‘Your password is invalid’: Improving website password practices

January 31, 2012

Internet users are increasingly asked to register with a user name and password before being able to access the content of many sites. In their upcoming Ergonomics in Design article, “A Passport to UX – Design of Password Practices,” human factors/ergonomics researchers Soolmaz Moshfeghian and Young Sam Ryu identify impediments to efficient password creation and provide design strategies for enhancing the user experience.

Because there is no standard method for setting up passwords, each Web site employs its own set of requirements and restrictions. After investigating the pros and cons of design-related features of the requirement and restriction practices of 90 popular Web sites, the authors found that more than half the sites failed to display password guidance prior to the first attempt. Users may receive multiple error messages if their chosen passwords do not line up with system requirements, which can lead to confusion and frustration for the user and increased operating expenses for system administrators.

The authors offer a number of recommendations for Web designers seeking to improve the user experience: Provide users with password requirements prior to their first attempt; use clear and concise language to communicate the password requirements; present, at a minimum, length and character requirements; and avoid placing password requirements in the entry box.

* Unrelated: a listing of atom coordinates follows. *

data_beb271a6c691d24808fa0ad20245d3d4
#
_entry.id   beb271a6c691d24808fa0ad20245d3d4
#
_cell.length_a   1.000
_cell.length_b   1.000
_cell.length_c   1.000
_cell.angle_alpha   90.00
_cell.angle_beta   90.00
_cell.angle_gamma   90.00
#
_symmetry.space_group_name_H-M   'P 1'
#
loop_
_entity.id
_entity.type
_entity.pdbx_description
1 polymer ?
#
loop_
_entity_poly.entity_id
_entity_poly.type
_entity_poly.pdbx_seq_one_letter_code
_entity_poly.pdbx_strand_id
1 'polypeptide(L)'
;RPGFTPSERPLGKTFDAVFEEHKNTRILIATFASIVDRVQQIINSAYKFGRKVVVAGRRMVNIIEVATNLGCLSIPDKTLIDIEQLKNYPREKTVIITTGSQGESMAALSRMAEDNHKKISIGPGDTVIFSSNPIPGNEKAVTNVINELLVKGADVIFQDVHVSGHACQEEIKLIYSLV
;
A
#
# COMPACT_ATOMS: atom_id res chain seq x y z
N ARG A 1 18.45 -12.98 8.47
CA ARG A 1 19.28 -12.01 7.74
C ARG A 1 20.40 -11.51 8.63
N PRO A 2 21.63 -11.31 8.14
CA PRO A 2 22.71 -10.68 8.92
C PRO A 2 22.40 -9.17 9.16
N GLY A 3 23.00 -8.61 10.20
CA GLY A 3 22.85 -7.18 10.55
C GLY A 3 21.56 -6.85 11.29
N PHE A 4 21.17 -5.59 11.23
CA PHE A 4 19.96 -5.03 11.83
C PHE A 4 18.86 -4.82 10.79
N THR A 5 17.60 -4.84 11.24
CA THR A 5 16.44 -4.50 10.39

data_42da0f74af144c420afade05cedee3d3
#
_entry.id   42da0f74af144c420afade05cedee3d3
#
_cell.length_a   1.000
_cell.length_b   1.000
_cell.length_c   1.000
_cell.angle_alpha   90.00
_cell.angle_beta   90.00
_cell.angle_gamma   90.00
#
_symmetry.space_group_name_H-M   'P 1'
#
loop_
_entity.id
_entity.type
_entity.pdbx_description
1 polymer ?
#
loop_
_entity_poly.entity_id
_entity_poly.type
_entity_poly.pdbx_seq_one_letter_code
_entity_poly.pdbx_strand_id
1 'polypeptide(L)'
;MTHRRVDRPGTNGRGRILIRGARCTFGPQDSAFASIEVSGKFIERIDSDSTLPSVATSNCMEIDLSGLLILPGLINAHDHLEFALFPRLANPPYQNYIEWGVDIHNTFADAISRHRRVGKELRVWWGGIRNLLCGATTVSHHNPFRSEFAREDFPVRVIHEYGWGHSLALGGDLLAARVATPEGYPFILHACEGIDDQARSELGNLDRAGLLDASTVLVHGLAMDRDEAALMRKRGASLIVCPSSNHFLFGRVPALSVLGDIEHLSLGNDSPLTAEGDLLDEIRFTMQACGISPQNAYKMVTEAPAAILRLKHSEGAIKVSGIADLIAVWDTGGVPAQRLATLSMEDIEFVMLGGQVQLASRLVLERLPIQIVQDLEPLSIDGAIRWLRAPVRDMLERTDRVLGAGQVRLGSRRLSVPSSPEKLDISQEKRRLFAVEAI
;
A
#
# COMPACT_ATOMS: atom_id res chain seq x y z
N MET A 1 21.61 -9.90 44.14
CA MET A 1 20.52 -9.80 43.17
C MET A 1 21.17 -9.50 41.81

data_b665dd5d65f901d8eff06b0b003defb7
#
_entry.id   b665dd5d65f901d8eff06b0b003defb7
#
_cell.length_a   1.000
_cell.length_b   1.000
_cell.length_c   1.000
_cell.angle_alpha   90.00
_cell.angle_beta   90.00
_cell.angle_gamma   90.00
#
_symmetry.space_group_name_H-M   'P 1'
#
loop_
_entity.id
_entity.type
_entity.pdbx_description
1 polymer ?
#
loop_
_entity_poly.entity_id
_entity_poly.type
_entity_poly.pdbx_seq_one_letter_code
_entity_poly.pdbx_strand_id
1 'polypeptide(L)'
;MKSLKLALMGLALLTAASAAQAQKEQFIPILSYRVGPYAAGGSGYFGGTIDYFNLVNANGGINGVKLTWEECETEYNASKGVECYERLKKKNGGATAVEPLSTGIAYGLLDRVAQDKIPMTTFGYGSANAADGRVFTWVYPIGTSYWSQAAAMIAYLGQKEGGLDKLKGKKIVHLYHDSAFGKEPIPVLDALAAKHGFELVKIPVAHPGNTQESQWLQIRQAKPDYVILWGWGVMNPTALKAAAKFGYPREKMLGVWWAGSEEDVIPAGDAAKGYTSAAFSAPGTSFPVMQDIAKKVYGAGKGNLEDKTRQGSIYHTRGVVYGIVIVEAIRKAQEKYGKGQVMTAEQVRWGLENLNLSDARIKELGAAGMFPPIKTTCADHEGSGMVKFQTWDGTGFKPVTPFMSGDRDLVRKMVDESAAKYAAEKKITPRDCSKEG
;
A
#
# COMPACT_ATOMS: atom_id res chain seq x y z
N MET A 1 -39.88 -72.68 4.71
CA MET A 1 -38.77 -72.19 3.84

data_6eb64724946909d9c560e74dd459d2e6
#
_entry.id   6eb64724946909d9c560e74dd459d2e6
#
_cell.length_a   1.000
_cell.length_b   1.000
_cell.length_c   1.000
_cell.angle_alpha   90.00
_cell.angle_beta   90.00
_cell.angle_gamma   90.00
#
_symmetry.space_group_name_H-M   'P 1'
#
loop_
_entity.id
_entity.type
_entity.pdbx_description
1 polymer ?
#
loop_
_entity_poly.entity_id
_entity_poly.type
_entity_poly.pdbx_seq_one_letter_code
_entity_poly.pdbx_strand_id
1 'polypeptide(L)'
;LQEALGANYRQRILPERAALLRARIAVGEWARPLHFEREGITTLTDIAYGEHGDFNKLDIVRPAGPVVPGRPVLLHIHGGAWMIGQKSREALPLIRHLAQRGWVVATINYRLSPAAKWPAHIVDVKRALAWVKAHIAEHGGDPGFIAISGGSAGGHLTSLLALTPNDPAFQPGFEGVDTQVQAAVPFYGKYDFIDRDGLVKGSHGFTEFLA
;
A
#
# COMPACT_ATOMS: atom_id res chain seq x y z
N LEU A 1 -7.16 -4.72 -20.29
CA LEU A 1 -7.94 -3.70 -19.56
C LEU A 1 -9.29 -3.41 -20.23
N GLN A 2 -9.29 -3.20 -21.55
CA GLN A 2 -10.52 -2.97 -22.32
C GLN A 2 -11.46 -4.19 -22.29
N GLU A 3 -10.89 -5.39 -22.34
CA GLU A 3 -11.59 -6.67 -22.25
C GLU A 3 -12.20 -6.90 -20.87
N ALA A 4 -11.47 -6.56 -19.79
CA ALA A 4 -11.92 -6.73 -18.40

“This study helps us gain more insight into the current state of password practices and helps create more intuitive and empathic interactions,” said Moshfeghian. “Intuitive password practices lead to increased user trust and thus user sustainability. In short, the optimal goal is to humanize interfaces, make them as intuitive as possible, and bridge the gap between users and interfaces.”

Enhancing user experience through effective password practices can have many benefits. A more user-friendly registration process may produce a larger number of successfully registered accounts, which can translate into increased sales and a more recognizable brand. Fewer failed registration attempts can result in reduced system maintenance, security, and password recovery costs.

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For more information on this article, contact HFES Communications Director Lois Smith (lois@hfes.org; 310/394-1811).

The Human Factors and Ergonomics Society is the world’s largest nonprofit individual-member, multidisciplinary scientific association for human factors/ergonomics professionals, with more than 4,500 members globally. HFES members include psychologists and other scientists, designers, and engineers, all of whom have a common interest in designing systems and equipment to be safe and effective for the people who operate and maintain them. Watch science news stories about other HF/E topics at the HFES Web site. “Human Factors and Ergonomics: People-Friendly Design Through Science and Engineering”

Plan to attend the HFES 56th Annual Meeting, October 22-26: http://www.hfes.org/web/HFESMeetings/2012annualmeeting.html

Contact: Lois Smith
lois@hfes.org
310-394-1811
Human Factors and Ergonomics Society


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